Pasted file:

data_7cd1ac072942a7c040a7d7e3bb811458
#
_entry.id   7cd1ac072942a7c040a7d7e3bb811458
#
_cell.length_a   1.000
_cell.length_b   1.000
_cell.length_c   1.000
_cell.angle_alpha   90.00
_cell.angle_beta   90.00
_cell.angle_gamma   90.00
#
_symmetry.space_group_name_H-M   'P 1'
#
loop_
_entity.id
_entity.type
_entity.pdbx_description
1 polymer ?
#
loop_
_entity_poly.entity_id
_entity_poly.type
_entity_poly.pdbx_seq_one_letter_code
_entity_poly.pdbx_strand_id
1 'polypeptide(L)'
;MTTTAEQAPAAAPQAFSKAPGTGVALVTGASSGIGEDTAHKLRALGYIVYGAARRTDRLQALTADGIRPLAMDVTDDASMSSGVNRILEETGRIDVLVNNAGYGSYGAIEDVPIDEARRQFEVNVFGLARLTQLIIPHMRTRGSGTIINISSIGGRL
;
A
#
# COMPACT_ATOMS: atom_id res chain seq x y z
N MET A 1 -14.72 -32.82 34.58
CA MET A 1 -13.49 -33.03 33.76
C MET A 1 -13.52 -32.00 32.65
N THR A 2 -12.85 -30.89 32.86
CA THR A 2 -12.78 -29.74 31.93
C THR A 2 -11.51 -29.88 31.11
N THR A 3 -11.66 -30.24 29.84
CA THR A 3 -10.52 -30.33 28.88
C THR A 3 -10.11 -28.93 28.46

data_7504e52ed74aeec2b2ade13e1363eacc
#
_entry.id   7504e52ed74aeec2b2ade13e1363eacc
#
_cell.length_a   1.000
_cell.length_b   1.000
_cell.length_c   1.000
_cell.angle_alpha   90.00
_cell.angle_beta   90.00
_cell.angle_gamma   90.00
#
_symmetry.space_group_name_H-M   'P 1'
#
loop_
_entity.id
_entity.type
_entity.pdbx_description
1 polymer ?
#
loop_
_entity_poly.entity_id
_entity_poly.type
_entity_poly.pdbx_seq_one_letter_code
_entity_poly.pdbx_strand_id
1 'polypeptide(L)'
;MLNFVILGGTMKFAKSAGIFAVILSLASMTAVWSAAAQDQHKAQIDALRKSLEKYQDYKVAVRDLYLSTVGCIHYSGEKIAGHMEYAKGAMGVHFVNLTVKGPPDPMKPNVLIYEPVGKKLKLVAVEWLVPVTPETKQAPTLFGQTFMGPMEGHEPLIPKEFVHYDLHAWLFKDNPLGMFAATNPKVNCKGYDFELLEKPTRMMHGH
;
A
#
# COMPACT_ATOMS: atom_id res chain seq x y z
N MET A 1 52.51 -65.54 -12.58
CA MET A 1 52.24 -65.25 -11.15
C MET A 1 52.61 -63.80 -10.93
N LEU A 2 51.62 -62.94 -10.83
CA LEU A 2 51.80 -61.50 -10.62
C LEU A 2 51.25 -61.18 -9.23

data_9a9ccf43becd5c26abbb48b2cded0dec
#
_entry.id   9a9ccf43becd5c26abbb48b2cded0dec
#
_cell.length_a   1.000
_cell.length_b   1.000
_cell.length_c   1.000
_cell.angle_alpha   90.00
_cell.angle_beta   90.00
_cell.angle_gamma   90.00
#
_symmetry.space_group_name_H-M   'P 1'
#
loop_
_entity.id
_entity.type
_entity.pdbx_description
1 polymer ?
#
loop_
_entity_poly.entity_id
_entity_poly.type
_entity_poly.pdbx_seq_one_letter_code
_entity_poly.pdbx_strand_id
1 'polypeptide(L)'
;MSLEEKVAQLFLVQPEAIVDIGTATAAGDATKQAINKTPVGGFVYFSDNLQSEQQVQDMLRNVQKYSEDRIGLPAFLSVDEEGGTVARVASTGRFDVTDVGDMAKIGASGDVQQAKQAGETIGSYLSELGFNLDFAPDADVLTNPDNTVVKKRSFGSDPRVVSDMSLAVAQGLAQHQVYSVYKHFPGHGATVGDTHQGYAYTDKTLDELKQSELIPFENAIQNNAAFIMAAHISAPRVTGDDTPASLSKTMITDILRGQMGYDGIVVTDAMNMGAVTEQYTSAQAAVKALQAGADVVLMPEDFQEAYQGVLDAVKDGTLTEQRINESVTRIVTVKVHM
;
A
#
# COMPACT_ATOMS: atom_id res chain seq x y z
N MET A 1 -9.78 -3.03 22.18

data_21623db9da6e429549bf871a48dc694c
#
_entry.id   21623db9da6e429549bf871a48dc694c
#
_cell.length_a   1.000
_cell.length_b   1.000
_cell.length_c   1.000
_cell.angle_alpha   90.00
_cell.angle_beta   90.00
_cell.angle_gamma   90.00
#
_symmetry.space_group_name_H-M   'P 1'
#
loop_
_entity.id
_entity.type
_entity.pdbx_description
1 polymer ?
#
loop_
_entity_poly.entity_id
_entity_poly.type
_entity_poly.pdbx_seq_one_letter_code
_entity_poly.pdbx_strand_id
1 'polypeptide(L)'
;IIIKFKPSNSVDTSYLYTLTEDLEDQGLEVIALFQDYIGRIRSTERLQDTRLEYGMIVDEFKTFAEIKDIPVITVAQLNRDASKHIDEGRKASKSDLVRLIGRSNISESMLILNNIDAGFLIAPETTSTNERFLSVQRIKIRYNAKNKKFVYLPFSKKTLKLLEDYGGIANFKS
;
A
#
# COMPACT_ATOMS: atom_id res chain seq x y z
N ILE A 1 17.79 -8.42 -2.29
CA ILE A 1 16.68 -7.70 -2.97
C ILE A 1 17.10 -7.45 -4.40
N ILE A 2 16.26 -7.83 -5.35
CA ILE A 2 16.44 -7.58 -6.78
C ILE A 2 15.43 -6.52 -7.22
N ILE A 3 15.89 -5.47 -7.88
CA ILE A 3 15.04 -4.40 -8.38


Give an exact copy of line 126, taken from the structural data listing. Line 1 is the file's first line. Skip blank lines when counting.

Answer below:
loop_